24/7 For The City of Tracy
There are a total of 12 Public Safety Dispatchers, 4 Senior Public Safety Dispatchers, and 2 Public Safety Dispatch Supervisors staffing the Tracy Police Department Communications Unit. The unit falls under the direction of the Bureau of Support Services.
The center answers all telephone and radio communications for the police department and dispatches city on-call personnel for public works and code enforcement after normal business hours.
The Best in Technology
Our unit uses the latest technology to serve the community, including:
- Two-way multiple-channel radios allow for communication with other agencies.
- Mobile Digital Computers (MDCs) to send calls and communicate with emergency personnel in the field.
- An enhanced Computer Aided Dispatch (CAD) System allows us to send the correct type and amount of resources to a location. The CAD system also allows us to review call history, complete database records searches for stolen property, wanted people, and more.
- Hearing and speech-impaired software and hardware, as well as a robust caller identification system.
- Text-to-911 software for communicating with people via text messages.
- Language interpreter service for over 140 languages and dialects.
At A Glance…
2022 Statistics for the Tracy Police Department’s Communication’s Unit
Telephone Calls to Tracy PD
911 Calls to Tracy PD
What You Should Know About 911
Here are our top frequently asked questions as well as information we want you to know for future reference.
What should I do if I accidentally dial 9-1-1?
If you, or your child, accidentally call 9-1-1, stay on the line and let the dispatcher know that you made an error and answer any additional questions they may have. Hanging up will require the Communications Center personnel to call you back until you answer. If no answer is received, police officers may be dispatched. A 9-1-1 call that is disconnected is considered a top priority for officers.
When should I dial 9-1-1-?
9-1-1 should only be used when reporting a crime in progress or an emergency. An emergency is a situation that threatens human life or property and demands immediate attention. Some examples of when you should call 9-1-1:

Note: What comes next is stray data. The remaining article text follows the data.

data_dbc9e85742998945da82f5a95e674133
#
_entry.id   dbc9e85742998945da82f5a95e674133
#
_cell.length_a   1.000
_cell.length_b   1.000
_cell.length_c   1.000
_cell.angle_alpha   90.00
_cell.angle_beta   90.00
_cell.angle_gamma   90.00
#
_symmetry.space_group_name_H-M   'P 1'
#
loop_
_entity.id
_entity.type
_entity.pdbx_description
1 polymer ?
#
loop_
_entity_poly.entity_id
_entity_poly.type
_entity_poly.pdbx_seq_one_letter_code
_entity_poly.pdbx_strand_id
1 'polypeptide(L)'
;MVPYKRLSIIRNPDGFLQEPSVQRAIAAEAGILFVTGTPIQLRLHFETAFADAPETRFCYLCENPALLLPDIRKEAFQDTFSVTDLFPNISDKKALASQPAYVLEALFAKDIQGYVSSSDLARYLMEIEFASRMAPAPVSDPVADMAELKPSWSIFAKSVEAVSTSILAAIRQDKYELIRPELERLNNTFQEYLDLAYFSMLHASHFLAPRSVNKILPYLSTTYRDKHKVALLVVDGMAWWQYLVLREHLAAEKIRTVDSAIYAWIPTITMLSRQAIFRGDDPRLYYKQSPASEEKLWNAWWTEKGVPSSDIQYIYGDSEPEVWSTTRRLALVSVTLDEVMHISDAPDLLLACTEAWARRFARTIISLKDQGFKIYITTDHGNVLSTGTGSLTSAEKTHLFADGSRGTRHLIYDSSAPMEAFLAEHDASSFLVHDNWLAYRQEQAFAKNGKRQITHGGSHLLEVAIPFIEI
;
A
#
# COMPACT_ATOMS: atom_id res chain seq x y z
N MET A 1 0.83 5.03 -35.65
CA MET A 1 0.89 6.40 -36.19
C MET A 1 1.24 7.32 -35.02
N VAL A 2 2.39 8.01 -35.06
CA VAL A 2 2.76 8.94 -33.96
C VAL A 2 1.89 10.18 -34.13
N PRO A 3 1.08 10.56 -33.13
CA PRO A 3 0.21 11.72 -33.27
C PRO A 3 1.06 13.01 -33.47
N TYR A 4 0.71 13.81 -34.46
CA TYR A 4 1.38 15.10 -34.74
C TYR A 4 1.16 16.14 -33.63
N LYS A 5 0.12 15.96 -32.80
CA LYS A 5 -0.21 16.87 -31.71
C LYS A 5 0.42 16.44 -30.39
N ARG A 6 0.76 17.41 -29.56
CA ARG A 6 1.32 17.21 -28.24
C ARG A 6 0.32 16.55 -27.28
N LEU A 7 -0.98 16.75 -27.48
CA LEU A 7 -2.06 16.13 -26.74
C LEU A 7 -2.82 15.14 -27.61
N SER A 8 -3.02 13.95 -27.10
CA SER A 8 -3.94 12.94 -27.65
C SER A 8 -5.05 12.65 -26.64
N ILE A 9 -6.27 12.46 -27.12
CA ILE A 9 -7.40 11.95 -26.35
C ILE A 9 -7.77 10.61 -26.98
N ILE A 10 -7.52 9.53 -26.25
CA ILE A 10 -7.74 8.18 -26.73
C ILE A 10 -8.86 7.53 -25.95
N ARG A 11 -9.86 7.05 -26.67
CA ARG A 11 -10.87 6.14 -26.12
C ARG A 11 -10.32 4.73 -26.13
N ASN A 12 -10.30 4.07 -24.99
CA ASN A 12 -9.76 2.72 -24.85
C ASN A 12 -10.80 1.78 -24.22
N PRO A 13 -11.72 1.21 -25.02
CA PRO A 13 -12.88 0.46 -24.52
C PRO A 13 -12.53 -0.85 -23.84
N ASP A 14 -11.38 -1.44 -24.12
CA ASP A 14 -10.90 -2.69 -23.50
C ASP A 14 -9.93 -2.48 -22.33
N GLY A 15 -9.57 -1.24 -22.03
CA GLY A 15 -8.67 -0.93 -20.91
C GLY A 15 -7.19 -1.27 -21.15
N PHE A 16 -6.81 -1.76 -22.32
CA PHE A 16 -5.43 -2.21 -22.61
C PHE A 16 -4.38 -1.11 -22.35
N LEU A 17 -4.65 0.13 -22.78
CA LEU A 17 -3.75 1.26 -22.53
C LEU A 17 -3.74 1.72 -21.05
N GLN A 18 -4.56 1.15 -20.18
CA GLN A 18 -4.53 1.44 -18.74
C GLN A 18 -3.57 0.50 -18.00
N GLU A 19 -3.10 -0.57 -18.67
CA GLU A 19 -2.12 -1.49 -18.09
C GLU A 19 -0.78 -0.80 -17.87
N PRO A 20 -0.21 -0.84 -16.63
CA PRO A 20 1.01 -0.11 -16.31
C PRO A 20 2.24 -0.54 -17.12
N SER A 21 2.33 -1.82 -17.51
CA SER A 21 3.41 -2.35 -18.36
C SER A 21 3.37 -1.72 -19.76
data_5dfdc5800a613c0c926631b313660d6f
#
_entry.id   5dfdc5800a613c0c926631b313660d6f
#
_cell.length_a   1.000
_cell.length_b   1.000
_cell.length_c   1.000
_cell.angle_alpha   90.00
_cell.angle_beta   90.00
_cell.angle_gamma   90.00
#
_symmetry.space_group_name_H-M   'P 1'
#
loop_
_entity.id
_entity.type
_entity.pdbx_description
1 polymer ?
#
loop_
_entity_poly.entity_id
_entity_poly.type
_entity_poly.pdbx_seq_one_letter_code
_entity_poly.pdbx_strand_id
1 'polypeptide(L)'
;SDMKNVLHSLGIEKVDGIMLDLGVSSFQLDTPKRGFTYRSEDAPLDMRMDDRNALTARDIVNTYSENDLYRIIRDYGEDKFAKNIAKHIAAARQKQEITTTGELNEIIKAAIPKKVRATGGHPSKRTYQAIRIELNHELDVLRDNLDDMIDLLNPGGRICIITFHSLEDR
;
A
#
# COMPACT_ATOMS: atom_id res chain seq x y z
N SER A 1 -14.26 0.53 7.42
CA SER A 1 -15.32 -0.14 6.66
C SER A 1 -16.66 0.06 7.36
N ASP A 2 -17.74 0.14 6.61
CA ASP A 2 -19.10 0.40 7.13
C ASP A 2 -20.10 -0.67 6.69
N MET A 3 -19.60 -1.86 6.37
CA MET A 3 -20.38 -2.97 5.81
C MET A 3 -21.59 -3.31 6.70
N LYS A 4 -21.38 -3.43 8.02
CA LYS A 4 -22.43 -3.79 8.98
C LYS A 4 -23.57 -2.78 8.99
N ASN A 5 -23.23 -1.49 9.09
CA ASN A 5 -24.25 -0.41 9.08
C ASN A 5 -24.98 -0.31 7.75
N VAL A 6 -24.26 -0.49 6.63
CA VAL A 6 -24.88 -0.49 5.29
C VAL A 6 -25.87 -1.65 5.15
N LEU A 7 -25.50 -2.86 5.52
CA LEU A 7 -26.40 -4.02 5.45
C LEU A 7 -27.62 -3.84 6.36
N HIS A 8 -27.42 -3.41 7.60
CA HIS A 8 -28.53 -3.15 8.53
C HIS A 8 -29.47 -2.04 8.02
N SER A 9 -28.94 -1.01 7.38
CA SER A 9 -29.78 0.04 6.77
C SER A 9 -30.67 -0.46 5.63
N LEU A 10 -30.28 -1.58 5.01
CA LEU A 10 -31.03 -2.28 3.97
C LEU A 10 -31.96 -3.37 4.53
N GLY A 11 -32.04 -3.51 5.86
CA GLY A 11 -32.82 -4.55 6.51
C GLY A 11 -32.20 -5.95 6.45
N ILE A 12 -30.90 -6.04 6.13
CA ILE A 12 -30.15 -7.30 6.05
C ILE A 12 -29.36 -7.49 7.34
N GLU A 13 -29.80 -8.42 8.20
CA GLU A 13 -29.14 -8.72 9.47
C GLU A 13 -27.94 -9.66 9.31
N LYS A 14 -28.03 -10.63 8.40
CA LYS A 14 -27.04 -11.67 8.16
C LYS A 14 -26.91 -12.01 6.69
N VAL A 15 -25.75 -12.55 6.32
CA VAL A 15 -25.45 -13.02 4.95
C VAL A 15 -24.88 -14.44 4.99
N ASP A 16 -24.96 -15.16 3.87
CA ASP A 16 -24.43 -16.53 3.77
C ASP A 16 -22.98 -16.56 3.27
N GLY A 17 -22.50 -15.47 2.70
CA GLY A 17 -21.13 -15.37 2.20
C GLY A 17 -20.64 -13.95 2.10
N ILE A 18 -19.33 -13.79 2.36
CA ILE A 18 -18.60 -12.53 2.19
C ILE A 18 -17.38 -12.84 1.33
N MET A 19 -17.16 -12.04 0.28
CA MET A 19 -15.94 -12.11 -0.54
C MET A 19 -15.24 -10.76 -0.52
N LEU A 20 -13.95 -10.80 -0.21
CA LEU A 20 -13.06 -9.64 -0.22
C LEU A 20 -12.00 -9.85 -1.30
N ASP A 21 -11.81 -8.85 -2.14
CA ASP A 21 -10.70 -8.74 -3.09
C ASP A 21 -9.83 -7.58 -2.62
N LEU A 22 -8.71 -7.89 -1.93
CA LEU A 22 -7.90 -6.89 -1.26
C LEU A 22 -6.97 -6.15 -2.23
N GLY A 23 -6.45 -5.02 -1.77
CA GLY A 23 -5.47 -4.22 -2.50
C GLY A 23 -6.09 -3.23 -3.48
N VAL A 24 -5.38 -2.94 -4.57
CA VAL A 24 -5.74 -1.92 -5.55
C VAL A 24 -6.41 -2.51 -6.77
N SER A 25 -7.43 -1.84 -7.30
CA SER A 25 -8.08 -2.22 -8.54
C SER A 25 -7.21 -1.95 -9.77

- Shots fired
- Medical emergencies
- Verbal or physical fights in progress
- Sexual assaults in progress or just occurred
- Burglaries or robberies in progress or just occurred
- Domestic violence or child abuse in progress or just occurred
- Vehicle accidents with injuries or possible injuries
- Driving under the influence of alcohol or drugs
- Fire or explosion
Please do not call 9-1-1 after an earthquake or other widespread disaster unless you specifically need rescue or medical assistance. The lines must be kept available for those who need immediate help. For information, tune to local TV or radio stations.
If you are reporting a crime that is in progress or has just occurred, there are questions the dispatcher may ask while officers are being dispatched. Please try and remain calm and stay on the line until the dispatcher says you can hang up. These additional questions will not delay a response, and in many cases will give officers a better chance of apprehending suspects.
What number should I call for a non-emergency?
To report a non-emergency please call 209-831-6550, option 2. Some examples of non-emergency calls:
- Thefts or burglaries that are not in progress and did not just occur
- Noise disturbances
- Past incidents of abuse or cold crimes with suspect information
- Car or building alarms when you do not see anyone around
- Civil standbys
- Non-injury collisions
- Animal complaints
- Parking complaints
Why do dispatchers ask so many questions?
Dispatchers are trained to try and get as much information as possible to best determine the nature of the problem. The information provided by callers can assist the officers in determining what they will need in order to keep others safe and out of harm’s way. Keep in mind that while you’re speaking on the phone, the dispatcher is typing on the computer to update the call information, communicating with responding police officers, updating other dispatchers as to what is happening, reading any alert or hazard information for where they are sending the officers and emergency personnel and much more. They truly are multi-tasking at a level not believed to be possible.
What questions should I expect to be asked when I call 9-1-1?
- What is the address of your emergency?
- What are you reporting?
- What is your name and phone number?
- When did this occur?
- Who is involved?
- Are there any weapons involved? If so, what kind?
- Does anyone need medical attention?
Do I have to give my name if I call 9-1-1?
No. The dispatchers will always ask for your name and call back number, so the officers can call you back if needed. However, you do not need to provide it.
Who do I call for a power outage?
Call PG&E to report a power outage or check the status of one 800-743-5002 or go to their website PGE Emergency Site – Outage Center. Please do not call 9-1-1 to ask why the power is out. Often time our dispatchers first learn of a power outage from you the caller. PG&E does not provide any update or estimate of power to be restored to our dispatchers.
What is the most important information I need to give to the dispatcher?
The location of the emergency and they nature of the emergency. The dispatcher cannot send the appropriate help without the location and the nature of the emergency.
Why was I placed on hold?
The dispatchers are trained to triage incoming phone calls based on the level of emergency they require. This means you may be placed on hold while they assist another caller. Please do not hang up. The dispatcher will return to you as soon as they can to obtain additional information.